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with Tarra Bates-Duford, Ph.D., MFT

12 Comments to
Dissociative Disorder: 8 Common Signs

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  1. Dissociative Disorder is a broad-based classification which includes the sub-category of Dissociative Identity Disorder (“Multiple Personalities”), correct?

  2. I am sorry to say that this is me. Difficulty concentrating, spacing out, unable to respond properly (mentally and verbally) in stressful situations, absent minded, poor relationship skills in work and at home. Globus Hystericus, aches and pains, headaches (although less as I grow older). Long period of physical and emotional abuse as a child.
    Unfortunately, I have also been diagnosed as having dyslexia, and online personality tests show INTJ schizoid. Trouble is, how do I know which is the real cause of my problems? NHS can’t help, that’s for sure.

  3. This article has been an eye-opener for me; it’s answered many questions, some of which I didn’t even know I had. It makes me rather sad too, though, to think that I may have suffered from something like DD all these years. Part of that, I guess, is the stigma towards mental illness that unfortunately still exists out there.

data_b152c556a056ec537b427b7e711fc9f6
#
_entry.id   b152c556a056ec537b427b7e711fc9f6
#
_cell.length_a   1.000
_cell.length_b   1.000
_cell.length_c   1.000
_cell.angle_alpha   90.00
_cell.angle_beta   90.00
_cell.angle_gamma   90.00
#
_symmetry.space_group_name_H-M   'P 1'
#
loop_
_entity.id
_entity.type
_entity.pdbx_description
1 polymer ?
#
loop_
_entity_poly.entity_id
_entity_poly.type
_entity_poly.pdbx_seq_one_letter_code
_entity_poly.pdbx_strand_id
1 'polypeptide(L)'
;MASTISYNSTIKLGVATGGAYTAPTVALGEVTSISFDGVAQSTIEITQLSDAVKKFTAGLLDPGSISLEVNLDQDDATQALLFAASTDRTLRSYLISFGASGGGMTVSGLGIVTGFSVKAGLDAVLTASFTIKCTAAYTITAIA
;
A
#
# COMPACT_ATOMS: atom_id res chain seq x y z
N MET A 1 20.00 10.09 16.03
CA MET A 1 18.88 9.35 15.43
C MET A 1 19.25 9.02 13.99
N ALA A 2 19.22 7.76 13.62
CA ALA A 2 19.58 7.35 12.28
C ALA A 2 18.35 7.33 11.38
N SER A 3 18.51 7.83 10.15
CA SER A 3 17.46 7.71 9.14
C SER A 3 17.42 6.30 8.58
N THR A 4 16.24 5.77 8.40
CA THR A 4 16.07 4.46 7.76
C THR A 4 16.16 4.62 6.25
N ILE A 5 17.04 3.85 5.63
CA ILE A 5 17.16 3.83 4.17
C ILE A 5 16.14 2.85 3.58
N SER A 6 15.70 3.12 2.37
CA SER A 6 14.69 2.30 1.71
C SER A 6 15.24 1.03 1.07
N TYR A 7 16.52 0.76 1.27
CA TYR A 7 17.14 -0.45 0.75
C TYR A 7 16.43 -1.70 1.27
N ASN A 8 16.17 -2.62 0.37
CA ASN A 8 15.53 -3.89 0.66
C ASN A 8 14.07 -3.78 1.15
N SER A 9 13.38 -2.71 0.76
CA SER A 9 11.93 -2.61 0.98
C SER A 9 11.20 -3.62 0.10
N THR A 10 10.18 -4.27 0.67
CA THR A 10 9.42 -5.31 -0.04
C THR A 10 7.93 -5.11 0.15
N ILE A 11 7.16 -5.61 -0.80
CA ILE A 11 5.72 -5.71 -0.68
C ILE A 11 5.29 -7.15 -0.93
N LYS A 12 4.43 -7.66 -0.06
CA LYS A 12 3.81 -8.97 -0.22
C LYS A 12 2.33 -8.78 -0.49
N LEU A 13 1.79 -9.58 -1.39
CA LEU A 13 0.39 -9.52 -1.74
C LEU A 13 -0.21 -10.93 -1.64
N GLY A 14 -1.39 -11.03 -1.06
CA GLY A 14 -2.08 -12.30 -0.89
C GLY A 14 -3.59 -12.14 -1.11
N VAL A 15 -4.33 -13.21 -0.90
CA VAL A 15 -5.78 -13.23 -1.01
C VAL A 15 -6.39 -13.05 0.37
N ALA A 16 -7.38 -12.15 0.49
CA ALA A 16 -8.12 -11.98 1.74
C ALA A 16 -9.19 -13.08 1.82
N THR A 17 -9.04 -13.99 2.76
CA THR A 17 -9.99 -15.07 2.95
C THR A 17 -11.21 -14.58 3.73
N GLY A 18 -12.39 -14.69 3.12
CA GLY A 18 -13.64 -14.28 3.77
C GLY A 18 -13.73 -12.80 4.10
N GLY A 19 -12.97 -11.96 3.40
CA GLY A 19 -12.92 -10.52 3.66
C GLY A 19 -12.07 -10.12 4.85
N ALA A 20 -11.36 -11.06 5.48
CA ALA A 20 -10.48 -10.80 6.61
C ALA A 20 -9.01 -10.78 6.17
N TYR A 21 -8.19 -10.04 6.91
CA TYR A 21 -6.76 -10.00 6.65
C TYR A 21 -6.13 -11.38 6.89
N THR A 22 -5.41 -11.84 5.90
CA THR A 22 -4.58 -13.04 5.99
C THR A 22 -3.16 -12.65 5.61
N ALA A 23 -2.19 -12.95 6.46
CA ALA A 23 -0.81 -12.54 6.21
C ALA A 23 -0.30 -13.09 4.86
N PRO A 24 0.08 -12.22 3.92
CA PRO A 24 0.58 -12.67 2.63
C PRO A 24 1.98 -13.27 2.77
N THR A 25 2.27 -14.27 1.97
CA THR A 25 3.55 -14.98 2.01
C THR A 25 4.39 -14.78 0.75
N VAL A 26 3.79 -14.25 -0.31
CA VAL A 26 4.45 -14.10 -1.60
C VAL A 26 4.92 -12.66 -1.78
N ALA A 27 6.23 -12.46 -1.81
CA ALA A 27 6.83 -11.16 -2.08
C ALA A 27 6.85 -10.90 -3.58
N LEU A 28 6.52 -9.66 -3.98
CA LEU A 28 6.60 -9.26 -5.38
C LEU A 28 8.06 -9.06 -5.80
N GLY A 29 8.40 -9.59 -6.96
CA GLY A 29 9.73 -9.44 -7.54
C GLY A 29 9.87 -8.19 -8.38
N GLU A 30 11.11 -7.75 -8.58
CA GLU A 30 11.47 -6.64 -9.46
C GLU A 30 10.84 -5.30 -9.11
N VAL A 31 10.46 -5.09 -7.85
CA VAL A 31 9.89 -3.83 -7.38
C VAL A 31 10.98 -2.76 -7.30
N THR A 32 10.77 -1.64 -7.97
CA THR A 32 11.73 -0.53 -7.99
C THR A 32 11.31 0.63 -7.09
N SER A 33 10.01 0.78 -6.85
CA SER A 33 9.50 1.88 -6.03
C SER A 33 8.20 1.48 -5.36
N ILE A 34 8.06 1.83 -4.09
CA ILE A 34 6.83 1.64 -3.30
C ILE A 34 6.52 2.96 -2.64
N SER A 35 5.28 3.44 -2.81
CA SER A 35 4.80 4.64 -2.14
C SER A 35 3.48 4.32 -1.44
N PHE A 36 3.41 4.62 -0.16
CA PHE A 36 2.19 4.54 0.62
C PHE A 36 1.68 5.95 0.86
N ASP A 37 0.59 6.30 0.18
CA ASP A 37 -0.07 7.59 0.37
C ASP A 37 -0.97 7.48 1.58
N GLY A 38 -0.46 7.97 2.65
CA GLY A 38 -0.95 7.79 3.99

A few years back, I was diagnosed with Bipolar II disorder, which I may in fact have; but it looks like the criteria for DD is there as well. All this time, I thought I just had an overactive imagination and in fact was made to feel ashamed of myself for “daydreaming” as a kid. It definitely WAS an escape at times, since there were times when reality just purely sucked. But I can feel for Ruth.

  4. Do people with dissociative disorder experience extreme body pain? How to addrrsss it?

    • I severely dissociate. I can spend hours immersed in a “play” created in my mind. I walk into walls. Have little sensation of temperature, pain, or touch. I can be so disconnected from myself that I don’t know where I am or exactly how I got there. I don’t have “DID”. I do have an extraordinary ability to disappear into my own mind, however.

  5. I have at least six of those eight, especially the daydreaming and unwillingness to deal with reality. Since my teens (I will be 70 this September) I have spent most of my time daydreaming. I have been fired at least twice because I was standing in the middle of a room, once even for two hours, just daydreaming. I have a therapist who wants to make me speak up and do things for myself (instead of just letting things happen). In some ways she may be right, but I believe that she does not understand how much I am addicted to daydreaming and avoiding conflicts, even if I end up losing my own money. I go through life helping others get their way even if I knwo that I end up losing something.